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Requests for comment/Start allowing ancient languages/Appendix IV: Developing Ancient Language support

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This page does not form part of the proposal, but details particular issues identified in the process



A clear theme in the RFC comments is a lack of trust from some sides in the existing Ancient Language projects to deliver the mission of Wikipedia and Wikimedia, and also for the projects to protect themselves from abuse. The RFC has raised important points about the challenges of maintaining high standards of language and writing in such projects.

Helping this kind of support to develop is within the scope of LangCom, whose Charter's scope includes: "The development and maintenance of … support and coordination for cross-language projects, helping smaller communities share resources and maximize their results".

These themes are mentioned in the proposed study, however, in parallel it seems a good idea to consider how Ancient Language Wiki projects are organised how they should be supported. Currently, that support is minimal and does not exist in a structured form.

Short term needs

  1. The most obvious need is to change the existing language policy to allow languages such as Latin and Sanskrit to be eligible for further Wiki projects should they be developed, and to make it clear that the current ALW's are not regarded by the Wikimedia Board as an accident of poor planning associated with the early years of the project.
  2. Such a change would also clarify that funding routes within the Wikimedia family for specific project needs should be given the same status as others.
  3. The most pressing needs identified by the policy process so far seem to:
    1. Ensuring the projects deliver the Wikimedia mission, especially by developing compelling and specialist content
    2. Ensuring that the ALWs have a high standard of language, and have processes to reduce errors and poor writing
    3. Assessing the practices for language formation used by current ALWs
    4. Ensuring that the ALWs are able to spot any risks of abuse of their sites and deal with this effectively
    5. Ensuring that local Wikimedia Chapters with a particular interest in the language (for instance, Italy, Netherlands, Germany for Latin; India for Pali and Sanskrit) try to develop a relationship with the particular Wikis
    6. Increasing communication and problem solving between the different ALW projects

Support roles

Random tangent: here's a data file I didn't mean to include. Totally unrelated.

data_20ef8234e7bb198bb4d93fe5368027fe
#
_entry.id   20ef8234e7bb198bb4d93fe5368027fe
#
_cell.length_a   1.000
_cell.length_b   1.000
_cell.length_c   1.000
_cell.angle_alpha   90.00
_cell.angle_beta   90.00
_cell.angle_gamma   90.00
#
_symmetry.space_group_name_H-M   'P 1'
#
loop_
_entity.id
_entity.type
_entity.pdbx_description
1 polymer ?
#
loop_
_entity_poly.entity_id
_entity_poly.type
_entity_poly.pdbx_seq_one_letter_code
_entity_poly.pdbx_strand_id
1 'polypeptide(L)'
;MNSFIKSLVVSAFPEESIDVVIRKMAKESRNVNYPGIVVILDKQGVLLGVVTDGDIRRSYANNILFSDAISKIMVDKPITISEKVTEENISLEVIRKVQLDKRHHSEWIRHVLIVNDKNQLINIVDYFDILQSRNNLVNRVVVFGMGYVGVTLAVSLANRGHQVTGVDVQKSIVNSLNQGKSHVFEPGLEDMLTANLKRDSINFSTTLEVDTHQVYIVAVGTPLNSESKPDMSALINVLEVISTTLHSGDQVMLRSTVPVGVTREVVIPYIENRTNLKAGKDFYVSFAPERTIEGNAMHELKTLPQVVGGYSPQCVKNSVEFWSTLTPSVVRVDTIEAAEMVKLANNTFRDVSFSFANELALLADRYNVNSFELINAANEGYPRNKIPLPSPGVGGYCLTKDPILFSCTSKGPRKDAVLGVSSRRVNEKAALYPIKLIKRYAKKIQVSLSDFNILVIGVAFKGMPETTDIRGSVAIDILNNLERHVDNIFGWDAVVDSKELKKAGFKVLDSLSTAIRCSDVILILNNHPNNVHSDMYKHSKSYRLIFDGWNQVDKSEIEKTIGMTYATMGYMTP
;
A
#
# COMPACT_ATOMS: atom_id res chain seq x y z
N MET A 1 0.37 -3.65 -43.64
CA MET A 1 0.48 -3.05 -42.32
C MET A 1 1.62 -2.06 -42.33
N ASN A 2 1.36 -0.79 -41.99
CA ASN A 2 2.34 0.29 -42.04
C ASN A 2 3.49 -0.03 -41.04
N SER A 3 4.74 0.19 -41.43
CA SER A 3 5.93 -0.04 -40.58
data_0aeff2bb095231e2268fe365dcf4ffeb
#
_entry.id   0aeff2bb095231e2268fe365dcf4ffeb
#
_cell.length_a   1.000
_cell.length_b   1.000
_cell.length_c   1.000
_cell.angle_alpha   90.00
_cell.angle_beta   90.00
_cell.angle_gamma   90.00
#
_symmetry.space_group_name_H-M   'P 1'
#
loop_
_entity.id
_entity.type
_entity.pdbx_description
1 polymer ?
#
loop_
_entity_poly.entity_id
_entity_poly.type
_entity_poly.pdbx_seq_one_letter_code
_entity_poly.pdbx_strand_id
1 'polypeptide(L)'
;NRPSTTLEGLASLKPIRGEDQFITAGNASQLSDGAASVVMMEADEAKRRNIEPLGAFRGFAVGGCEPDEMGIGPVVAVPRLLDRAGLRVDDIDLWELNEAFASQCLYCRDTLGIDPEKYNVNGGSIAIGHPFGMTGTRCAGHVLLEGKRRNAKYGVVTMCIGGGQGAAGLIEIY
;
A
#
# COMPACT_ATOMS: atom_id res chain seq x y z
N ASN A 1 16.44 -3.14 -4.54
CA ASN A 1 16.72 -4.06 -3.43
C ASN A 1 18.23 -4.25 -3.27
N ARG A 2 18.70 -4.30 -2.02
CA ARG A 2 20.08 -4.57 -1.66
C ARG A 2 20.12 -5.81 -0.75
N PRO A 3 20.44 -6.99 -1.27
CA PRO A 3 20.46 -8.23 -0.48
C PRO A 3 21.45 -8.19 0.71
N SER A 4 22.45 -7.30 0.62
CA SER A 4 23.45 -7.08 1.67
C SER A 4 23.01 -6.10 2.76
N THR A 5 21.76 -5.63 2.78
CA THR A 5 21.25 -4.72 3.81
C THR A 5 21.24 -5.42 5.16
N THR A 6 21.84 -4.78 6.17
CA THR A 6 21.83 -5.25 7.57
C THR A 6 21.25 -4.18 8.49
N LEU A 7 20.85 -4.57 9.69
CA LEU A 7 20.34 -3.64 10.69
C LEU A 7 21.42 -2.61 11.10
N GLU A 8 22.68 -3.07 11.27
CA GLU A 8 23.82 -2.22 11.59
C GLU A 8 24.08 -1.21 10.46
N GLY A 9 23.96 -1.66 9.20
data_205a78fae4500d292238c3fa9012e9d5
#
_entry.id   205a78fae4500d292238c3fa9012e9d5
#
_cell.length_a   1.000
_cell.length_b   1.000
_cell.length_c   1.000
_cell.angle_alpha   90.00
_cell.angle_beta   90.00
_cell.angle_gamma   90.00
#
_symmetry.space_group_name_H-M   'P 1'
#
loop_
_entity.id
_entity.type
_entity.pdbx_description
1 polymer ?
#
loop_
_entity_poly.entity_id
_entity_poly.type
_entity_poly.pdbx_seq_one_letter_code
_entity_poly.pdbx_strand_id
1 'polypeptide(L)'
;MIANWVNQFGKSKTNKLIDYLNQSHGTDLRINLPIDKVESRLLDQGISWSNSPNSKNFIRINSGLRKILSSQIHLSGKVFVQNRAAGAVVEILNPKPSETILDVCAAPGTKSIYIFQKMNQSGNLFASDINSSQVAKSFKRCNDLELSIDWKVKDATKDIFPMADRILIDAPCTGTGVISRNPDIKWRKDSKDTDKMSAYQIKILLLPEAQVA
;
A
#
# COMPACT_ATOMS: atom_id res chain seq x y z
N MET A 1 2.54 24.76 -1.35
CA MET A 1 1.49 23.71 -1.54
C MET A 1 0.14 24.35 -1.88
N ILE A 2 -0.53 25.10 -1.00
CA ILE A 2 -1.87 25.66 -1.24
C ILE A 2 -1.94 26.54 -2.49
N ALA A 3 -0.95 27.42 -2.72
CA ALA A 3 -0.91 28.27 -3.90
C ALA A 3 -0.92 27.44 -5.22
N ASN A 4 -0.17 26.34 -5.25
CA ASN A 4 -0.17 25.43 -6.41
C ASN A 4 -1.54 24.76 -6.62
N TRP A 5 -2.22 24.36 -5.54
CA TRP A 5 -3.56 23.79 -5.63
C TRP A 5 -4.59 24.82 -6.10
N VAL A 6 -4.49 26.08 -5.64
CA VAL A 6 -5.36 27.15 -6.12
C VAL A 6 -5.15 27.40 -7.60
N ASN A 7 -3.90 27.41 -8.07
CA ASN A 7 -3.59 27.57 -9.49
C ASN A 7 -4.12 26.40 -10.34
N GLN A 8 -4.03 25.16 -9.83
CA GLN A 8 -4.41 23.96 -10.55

LangCom should oversee and feed into support plans, working with the ALWs directly. They need not be involved in the delivery but should take an active interest in the way the programme develops and the way it responds to problems it identifies.

User group


We suggest that the ALWs form a User group with an Advisory Committee appointed to work with LangCom to start to address the questions above, and to think about how these can be addressed through some short term project funding. Ideally the User Group would receive some support either from Chapters or the Board and of course should include involvement and receive help from LangCom.

Medium term options


Wikimedia provides many opportunities to fund small projects. Some broad themes could include:

  1. Projects aimed at ensuring there is sufficient support and development of the existing ALWs to deliver WM / WP's mission, through
    1. Identifying problematic content
    2. Improving quality control processes
    3. Ensuring externally credible language policies are in place
    4. Identifying and inducting editors
    5. Content planning and prioritisations
    6. Audience development
  2. Projects to increase collaboration and content development between ALWs and
    1. linguistic centres of excellence
    2. researchers that use the ancient language
    3. other external communities that use the Ancient Language
  3. Projects that develop the ALW's audience, such as
    1. Work with educationalists
    2. Work with specific groups using the language

Long term options


If collaboration work between ALWs progresses, there could be a case to create a thematic organization, given that the relevance and importance of these projects is often global rather than local or specific to one country or region, and there is frequently a commonlity of interest between the different ancient languages, in terms of needs, research and study areas, and linguistic competency.

Alternatively, a thematic organization could cover the work of ancient and minority languages, as many of the issues both face are similar.